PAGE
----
Women’s only groups?

A while ago a few entrepreneurial women and I decided to start a monthly Meetup for like minded ladies.

Over the months, the Meetup has become fairly successful, drawing an array of fascinating and very successful women out of the woodwork, with the promise of worts and all stories about ourselves, by ourselves.

The question has been raised time and time again: Why do we limit the group to females only?

As a general rule, Im not a big personal fan of segregating genders. I’d never send my kids to single sex schools, Im not necessarily a fan of quotas and the only reason I went to the women only gym at Les Mills is because it was the only place with spare treadmills. But in this case, we thought it was worth a try.

Why (I think) we did it.

The first reason was based around the fact that we’d all been to a bunch of big tech events and conferences and noticed the distinct lack of female presenters. My initial theory was that women were somehow more shy or less primed for presenting (major projection happening there). Providing a safe place to practice speaking to a crowd and building confidence, to me, seemed the greatest benefit of starting a female only group. Maybe if we acted as a breeding ground for female speakers, we’d be all over the show and that would solve an issue we all felt existed.

Secondly, Ive been in enough female dominated social situations, where, with varying degrees of subtlety, the men involved conveyed their lack of interest in the ‘nattering’ and ‘gossip’. As a general rule, we DO socialise differently. There are a ton of places women can go and socialise in the tech sector, it’s just that they are dominated by men. I genuinely don’t know if that has a big impact on the way things are done at those events, but I do know I save my blatant venting and full disclosure of anxieties and issues for my female friends.

Maybe we should just jump right on in and start those conversations in the existing places, but the fact of the matter is that it wasn’t happening enough for any of us.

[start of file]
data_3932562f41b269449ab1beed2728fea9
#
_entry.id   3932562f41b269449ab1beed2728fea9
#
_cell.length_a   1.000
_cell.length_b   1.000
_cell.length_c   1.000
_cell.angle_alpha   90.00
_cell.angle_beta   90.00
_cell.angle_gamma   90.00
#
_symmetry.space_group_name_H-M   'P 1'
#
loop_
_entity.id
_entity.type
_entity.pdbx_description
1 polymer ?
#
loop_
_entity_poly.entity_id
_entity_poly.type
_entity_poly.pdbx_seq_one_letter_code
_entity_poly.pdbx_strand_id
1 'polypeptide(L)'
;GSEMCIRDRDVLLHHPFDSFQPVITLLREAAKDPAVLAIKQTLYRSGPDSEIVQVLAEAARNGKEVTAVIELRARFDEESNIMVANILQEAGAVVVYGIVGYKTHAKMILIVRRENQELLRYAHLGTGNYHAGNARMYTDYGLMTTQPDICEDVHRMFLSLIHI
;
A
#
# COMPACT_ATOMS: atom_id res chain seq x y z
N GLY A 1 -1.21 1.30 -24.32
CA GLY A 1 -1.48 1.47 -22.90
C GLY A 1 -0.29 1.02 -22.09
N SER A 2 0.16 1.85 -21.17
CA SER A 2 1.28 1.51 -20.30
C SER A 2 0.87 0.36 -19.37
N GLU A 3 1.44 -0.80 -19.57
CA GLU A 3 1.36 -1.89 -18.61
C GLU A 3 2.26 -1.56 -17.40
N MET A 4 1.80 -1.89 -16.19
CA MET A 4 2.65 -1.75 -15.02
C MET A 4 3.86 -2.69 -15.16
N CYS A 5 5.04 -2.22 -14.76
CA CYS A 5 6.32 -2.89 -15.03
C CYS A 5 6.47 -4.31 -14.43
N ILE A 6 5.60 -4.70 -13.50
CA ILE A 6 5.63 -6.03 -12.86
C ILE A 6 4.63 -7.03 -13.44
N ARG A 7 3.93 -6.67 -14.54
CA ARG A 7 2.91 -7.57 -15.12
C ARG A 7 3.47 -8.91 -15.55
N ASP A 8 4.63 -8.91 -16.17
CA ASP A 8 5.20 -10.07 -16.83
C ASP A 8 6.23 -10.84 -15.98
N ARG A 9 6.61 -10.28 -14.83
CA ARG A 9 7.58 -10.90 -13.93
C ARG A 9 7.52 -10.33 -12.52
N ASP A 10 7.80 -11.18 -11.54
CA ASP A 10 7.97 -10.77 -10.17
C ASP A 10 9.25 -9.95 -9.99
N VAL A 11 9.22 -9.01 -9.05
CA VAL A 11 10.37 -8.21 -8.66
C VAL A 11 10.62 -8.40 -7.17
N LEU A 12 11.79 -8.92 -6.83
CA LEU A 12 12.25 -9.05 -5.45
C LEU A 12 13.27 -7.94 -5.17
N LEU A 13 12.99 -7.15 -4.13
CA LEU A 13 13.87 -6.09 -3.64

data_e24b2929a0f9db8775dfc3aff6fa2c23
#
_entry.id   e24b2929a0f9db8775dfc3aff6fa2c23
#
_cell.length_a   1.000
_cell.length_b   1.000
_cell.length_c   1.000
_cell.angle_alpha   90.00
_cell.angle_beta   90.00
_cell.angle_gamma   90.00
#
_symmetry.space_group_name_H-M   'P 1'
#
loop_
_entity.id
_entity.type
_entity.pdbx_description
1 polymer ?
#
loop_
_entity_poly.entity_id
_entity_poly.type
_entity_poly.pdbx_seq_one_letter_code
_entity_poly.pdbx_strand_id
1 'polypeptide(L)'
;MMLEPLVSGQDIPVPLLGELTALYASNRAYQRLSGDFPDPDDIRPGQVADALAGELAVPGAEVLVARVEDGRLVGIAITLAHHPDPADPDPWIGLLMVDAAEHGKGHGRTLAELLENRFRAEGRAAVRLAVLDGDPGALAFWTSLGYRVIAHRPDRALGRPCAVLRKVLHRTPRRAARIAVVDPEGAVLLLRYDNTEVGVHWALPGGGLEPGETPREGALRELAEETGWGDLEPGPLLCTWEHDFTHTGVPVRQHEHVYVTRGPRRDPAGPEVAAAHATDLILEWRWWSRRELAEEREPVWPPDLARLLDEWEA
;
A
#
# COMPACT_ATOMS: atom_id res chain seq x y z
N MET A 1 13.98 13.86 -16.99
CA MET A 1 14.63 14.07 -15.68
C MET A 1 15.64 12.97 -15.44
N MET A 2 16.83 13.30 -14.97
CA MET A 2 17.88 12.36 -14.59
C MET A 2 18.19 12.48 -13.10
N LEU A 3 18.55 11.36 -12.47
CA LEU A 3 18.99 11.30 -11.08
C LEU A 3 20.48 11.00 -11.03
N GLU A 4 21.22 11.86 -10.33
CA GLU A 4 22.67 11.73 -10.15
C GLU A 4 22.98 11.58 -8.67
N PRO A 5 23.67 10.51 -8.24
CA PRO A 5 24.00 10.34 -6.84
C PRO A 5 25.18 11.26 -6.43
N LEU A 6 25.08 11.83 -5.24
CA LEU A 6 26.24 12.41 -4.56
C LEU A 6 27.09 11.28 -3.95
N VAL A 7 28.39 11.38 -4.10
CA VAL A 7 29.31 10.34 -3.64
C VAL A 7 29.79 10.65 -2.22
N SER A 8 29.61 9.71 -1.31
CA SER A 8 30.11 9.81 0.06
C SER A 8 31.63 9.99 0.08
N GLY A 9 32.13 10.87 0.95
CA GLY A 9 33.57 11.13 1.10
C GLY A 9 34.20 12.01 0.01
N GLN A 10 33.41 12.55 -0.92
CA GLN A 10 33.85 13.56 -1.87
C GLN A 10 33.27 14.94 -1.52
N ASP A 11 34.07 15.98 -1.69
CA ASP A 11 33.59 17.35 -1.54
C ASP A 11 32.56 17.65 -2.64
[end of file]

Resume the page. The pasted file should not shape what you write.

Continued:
So we decide we may not be right, but trying something new had to be better than wishing and hoping for a greater representation of female tech founders.

What we’ve found so far

The group’s format is very loose on format (a round of intros, 1-2 speakers, then requests and success/failures), but very strict on openness. We don’t want your sales pitch, we want your trials and tribulations and how you managed to get through them.

I was wrong about a fear of public speaking, thats just me. What I think we’ve found though is that the what we speak about is quite different from anything Ive heard in a more traditional techie meetup, we can evolve from ‘how to get through the day to day grind’ to ‘how to survive an emotional breakdown to ‘is it ok to breastfeed while at a meeting?’ in the space of 10 minutes. People ask questions and others answer with brutal insight. And I find it very helpful.

One thing I’ve very much found, is that life is way easier when you see people who look and act like you, doing things you are scared of. It also puts a lot more pressure on because it ups the standard of what you expect for yourself and removes the excuses that are all too easy to find. So maybe it’s not even about the absense of men, but the presence of so many other women that makes a difference.

Any conclusions?

Nope. Im still personally torn, and hate to think separation equals success. I still wonder if it’s just the culture we created and think if we could hold onto that and let everyone and their dog in, we’d be equally successful. The way the group has grown, and attracted so many people that I literally wouldn’t have known existed, does make me think its successful. We’re a small community overall, where have all these women been hiding? I suppose the more important question is why? And how does a female only group change that?

Who knows?

2 thoughts on “Women’s only groups?”

  1. We keep it real. Often raw. No smoke or mirrors. Guys are (generalization) less willing to let their guard down and tell it like it really is. It’s a kind of cathartic group therapy. Men just don’t dig that.

    1. I think you’re correct Siobhan however without modelling a different behaviour we can’t expect men to change either. The more we, in the tech community, expect collaboration the better it can be.

      However, it is a loooooooooooong road for some men (boys actually, real men know how to talk and open up)

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